As you’ve probably already read on one of the various media outlets (possibly on The Leafs Nation courtesy of resident handsome man Justin Fisher?), the Toronto Maple Leafs and Cody Franson have settled ahead of arbitration, ultimately agreeing to a 1-year, 3.3 million dollar contract. But how does he stack up to his peers?
Here’s the thing; this deal doesn’t exactly give him many peers.
I decided to sweep the league for defencemen over the age of 24 who, when signing their deals, still looked ahead to restricted free agency. As well, I looked for deals under 3 years, which brought their subjects to unrestricted free agency. Lastly, keeping things actually comparable, the cap hit had to be between 3 and 3.5 million dollars. The results? There are three of them in the entire league: Franson, Jeff Petry (1 year at 3.075), and Jason Demers (2 years at 3.4).
It’s not hard to gather why there are so few players in similar situations. When you’re at the “not depth, but not star” skill level and you approach your mid-20s, the team that possesses your rights typically has a general idea of how they see you as a player, and will either commit to you for decent term, or trade you to a team that might while your value is still pretty high. The exception to this rule are players that have inconsistent or slow development curves that make their approach to this skill level sudden.
Petry and Demers both fit this description. The former had an impressive offensive year relative to his experience in 2011/12, but hasn’t shown the same promise since, nor has he convinced his coaches to pump him from the high 21 minute per game mark. Demers, on the other hand, has been in and out of San Jose’s lineup for the past five years, but was mostly used as a depth defenceman until a sudden blossoming this season.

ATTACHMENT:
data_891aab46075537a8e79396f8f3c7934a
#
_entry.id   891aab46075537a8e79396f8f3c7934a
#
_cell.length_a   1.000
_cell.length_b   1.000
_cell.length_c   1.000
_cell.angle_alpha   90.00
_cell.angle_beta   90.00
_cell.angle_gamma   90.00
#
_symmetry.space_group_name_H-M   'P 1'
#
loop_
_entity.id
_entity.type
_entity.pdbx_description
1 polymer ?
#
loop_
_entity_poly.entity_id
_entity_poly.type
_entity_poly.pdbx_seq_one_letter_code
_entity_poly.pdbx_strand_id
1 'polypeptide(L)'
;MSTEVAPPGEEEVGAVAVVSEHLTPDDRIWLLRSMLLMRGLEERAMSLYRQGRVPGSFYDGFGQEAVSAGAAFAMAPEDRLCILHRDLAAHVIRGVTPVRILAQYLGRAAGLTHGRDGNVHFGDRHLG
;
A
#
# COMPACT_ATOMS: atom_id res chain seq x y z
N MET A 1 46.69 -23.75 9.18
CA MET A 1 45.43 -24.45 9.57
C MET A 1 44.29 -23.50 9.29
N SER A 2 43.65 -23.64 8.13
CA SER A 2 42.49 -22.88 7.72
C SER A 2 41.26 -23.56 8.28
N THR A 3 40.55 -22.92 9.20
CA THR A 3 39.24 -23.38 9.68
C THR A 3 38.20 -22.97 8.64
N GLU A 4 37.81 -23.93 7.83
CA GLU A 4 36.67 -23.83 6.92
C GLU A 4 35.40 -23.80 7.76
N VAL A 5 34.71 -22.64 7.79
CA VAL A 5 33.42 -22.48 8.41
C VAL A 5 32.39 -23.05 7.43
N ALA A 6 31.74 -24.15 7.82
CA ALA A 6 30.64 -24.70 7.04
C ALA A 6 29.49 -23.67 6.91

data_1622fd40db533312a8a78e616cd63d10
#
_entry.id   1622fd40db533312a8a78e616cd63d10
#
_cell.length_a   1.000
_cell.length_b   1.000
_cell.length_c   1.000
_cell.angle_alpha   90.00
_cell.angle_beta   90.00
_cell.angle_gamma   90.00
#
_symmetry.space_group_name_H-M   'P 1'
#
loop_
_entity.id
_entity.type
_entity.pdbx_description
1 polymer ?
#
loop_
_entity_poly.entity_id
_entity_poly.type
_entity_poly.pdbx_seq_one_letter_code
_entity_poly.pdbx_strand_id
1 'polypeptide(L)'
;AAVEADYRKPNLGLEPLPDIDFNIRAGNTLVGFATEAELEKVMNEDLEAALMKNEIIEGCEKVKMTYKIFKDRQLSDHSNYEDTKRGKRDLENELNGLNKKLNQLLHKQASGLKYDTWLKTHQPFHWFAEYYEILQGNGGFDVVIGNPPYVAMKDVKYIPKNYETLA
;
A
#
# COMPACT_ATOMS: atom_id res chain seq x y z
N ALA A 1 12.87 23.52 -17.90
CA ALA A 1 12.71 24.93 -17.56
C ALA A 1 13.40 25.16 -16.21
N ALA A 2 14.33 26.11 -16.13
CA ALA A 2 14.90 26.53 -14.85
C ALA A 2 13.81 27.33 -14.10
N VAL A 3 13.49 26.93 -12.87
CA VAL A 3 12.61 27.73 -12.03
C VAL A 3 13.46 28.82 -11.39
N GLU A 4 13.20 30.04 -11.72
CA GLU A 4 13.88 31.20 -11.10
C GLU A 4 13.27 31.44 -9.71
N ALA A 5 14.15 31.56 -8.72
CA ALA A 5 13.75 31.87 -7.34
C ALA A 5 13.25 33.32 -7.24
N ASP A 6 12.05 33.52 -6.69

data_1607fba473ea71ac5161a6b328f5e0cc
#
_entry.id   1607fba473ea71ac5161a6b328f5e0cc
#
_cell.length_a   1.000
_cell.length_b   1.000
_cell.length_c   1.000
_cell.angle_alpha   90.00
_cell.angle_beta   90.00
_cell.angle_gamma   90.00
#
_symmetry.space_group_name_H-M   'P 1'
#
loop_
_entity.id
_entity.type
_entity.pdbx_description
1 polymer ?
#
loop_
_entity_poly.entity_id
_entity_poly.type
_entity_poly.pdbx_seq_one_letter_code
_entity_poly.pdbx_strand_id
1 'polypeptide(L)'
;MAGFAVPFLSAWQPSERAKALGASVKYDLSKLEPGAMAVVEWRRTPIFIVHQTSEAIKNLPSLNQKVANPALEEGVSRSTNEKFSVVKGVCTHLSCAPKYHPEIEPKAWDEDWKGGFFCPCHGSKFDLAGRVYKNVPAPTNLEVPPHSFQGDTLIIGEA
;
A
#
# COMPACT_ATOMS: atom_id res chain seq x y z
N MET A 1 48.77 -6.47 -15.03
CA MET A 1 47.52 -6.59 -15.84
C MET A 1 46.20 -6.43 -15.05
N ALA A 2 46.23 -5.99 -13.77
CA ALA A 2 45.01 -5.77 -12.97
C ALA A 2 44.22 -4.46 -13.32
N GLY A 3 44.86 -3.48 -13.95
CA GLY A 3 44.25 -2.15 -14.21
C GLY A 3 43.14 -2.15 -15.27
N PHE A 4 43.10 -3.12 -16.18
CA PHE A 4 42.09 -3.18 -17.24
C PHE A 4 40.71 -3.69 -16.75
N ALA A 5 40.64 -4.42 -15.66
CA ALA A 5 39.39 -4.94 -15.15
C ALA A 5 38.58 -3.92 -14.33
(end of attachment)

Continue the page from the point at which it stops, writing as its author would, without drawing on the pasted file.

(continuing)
Franson’s situation is a bit different, in that what the Leafs can get out of him is pretty well known, but they aren’t sure how to fit him into their long-term mix. He doesn’t appear to have the mobility to fit on a high-minute pairing with Dion Phaneuf, he doesn’t play the shut-down game that they’re looking for from the bottom pairs, and the team seems more interested in Morgan Rielly and/or Jake Gardiner in terms of offensive play in the coming years. As such, both sides, have found themselves in an annual stalemate.
It’s hard to realistically see Franson sticking around beyond this season, if he even makes it to the start of the year. The Leafs are still free to trade him at any given point, and if they find a fit that suits one of their perceived needs, may still do that.
As for how he actually compares to Petry and Demers? Well, he’s definitely stronger offensively, outscoring both of them in all but one year of their careers (Demers last year, Petry in 11/12). Bringing production down to even strength rates, Franson trailed Demers last year, but was ahead of them both in every year prior. This is despite the others having more favourable zone starts over the bulk of that timeframe.
Franson is also the only one of the three to have positive relative possession numbers in all of the past four seasons, though all three of them seem to be solid risks in that regard overall.
In short, Cody Franson is probably the best player in his position/age/salary/term range. That part is good, and if he has any form of resurgence this year, that $3.3M cap hit will look pretty good. The only issue, of course, is that it’s such a non-ideal range to be in to begin with, and likely leads to him not being around a year from now.